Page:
Examples:

Why is a tennis ball fuzzy?

Why are manhole covers round?

These are questions where you’ll think about the motivation or design behind some common object. The good news is that you can wing it a little on this one—if you’re not up on the civil engineering concepts, you can still come up with an answer about manholes if you think about it logically. Manhole covers are round so that they fit into manholes, right? You don’t need some deep-seated soliloquy about the history of manholes in the continental United States…you just need a reasonable answer, presented quickly and simply.

The “Ridiculous Scenario” Brainteaser

These are oddball questions that thrust you into an unfamiliar situation and ask how you’d (hypothetically) handle it.

Examples:

How would you kill a giraffe?

How would you fight a bear?

These questions usually require a little creativity. “I would never do that” is not the game here, so you should play along with the concept. You’re being tested on your creative problem solving skills, so rather than getting caught up in thinking about, say, what circumstances would put you in a boxing ring with a bear, use the same kind of logical, step-by-step thinking you’d apply to any process.

Why Would Brainteasers Ever Come Up in an Interview?

You’re applying for a job, not applying for college or auditioning for a game show. And quite frankly, brainteaser questions are never going to replace classics like “tell me about yourself” or “what can you bring to this position that no one else can?” Brainteasers are designed to throw you off your game, and get you out of your groove of resume talking points and rehearsed anecdotes. They’re a test of your critical thinking and problem solving skills.

How Do You Tackle Brainteasers?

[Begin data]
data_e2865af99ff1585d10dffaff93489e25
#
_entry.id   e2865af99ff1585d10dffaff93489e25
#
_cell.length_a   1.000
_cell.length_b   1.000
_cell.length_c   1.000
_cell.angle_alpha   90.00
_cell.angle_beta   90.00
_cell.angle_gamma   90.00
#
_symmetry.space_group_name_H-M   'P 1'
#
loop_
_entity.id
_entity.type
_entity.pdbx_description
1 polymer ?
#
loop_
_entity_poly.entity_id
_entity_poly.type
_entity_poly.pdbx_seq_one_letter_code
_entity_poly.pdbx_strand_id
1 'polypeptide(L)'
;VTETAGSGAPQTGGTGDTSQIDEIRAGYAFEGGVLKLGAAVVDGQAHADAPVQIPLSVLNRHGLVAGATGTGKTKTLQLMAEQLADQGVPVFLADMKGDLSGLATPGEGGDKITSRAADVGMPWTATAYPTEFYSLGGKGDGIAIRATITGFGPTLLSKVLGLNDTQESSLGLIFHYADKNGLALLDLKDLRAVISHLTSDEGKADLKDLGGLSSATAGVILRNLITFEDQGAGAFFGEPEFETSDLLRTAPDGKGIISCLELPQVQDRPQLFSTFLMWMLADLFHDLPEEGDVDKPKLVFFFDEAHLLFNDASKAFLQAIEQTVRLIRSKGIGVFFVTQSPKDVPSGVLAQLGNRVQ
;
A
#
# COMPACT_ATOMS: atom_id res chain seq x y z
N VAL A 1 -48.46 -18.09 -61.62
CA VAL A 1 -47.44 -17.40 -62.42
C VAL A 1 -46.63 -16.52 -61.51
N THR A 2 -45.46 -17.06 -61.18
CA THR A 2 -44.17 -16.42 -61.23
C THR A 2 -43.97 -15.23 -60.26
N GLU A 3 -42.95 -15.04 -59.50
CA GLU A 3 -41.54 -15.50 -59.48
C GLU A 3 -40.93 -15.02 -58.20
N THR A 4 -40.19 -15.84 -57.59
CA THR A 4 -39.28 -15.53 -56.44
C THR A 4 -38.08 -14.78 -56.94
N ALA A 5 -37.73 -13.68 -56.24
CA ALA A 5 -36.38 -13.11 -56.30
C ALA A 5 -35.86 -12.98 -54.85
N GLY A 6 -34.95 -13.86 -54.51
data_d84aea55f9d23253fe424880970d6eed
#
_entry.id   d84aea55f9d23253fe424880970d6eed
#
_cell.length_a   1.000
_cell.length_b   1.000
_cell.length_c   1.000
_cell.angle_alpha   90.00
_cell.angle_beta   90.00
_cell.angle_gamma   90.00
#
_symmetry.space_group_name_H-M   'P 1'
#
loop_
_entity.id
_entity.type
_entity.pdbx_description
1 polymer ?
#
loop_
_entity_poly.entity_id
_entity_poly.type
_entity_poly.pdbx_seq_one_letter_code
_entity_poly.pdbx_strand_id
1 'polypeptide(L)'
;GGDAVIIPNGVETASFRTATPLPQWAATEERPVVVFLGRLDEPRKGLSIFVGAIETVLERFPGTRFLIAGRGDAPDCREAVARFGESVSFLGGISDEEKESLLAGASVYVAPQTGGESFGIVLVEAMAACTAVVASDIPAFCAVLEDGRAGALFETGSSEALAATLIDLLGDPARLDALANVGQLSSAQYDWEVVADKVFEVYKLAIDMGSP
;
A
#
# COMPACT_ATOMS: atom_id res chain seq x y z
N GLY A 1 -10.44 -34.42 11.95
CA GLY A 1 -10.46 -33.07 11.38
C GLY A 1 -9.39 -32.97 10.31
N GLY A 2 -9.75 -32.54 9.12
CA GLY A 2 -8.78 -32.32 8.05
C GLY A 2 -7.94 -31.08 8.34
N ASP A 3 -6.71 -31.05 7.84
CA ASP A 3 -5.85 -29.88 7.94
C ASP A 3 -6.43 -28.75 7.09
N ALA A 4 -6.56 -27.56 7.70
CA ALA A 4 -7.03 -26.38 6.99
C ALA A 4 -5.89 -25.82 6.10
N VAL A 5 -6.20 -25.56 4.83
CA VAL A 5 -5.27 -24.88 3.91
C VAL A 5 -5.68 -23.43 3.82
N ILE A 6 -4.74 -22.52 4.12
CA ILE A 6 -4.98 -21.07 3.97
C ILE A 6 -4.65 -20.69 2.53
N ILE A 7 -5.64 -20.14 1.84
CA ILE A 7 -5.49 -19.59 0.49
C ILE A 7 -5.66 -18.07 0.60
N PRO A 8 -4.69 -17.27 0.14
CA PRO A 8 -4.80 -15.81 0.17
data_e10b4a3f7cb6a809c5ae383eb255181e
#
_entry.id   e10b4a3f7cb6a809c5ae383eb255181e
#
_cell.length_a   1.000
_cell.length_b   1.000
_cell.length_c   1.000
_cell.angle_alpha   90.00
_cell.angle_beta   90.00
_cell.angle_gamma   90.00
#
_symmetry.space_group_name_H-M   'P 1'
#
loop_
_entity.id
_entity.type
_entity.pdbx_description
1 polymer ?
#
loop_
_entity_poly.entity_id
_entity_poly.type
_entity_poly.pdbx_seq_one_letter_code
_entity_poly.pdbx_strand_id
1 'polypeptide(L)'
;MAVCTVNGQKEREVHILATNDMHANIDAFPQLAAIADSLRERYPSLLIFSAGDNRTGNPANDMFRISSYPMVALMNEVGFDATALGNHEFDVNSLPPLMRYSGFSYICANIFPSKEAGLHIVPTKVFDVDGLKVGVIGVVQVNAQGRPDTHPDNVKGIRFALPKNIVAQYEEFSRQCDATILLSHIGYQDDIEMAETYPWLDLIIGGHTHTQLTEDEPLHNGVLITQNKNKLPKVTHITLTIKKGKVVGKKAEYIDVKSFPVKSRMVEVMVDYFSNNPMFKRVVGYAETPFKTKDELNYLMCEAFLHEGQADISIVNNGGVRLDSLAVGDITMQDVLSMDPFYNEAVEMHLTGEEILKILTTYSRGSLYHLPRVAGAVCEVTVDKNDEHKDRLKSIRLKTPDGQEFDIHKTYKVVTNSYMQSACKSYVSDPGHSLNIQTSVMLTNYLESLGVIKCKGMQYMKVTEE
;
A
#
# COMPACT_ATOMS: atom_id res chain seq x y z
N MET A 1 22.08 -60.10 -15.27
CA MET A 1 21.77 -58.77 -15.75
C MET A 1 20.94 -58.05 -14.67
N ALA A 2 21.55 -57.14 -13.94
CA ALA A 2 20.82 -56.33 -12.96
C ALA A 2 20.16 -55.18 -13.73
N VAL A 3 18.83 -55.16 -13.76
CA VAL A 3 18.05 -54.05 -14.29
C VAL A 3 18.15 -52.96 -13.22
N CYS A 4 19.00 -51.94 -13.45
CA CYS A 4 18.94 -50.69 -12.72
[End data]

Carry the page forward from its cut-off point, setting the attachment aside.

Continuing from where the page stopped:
The bad news: you’re never going to be able to prepare for specific brainteaser questions ahead of an interview. They’re meant to be curve balls, and see how you think and communicate in the moment. What you can do before an interview that might contain a brainteaser or two is practice your thinking-on-your-feet responses.

Have a friend lob some questions like the brainteasers above to you. Practice explaining complicated processes in simple terms, either to yourself or loved ones.

And in the interview itself, you can take some of these strategies in with you, no matter what crazy question your interviewer tosses your way.

  1. Always bring paper and a pen or pencil with you. This is good practice for an interview anyway, because you can jot down notes, contact information for thank you notes, etc. If you get in the habit of bringing a notebook with you on interviews, you’ll have scratch paper at the ready if you need to figure out how many gallons of ice cream the Titanic could have held.
  2. Take a moment to breathe and think. Before you dive right in with an answer, pause for a moment or two to gather your thoughts. (Within reason—you’re probably not being timed, but this is a conversational interview, and your interviewer will be waiting.) And if the question is one you don’t feel capable of answering, this moment can help tamp down any panic you feel. Think about how to approach the question (whatever it is) logically and clearly. Focus on the process, not whether the specific answer is absolutely correct.
  3. Talk it out. Again, this is a conversation with your interviewer, not the SATs, so it’s okay to talk through your rationale for your answer. The interviewer is mostly interested in how you’re arriving at your answer, so this helps them see what you’re getting at, and how.
  4. Ask questions. Not only is this a good stalling tactic while you think about what to say, but it can also show the interviewer that you’re not afraid to ask for clarification when necessary. You want to make sure you understand the question, and the interviewer might be able to provide helpful information (like what flavor of ice cream you’re trying to fit on the Titanic).

So while these brainteasers might not be orthodox interview questions, and you may not come across them in every interview, it’s worth coming up with a game plan. And not only might you get a new job out of it when you wow them with your brainy answers, but who couldn’t use a battle plan in case you do happen upon that fighting bear?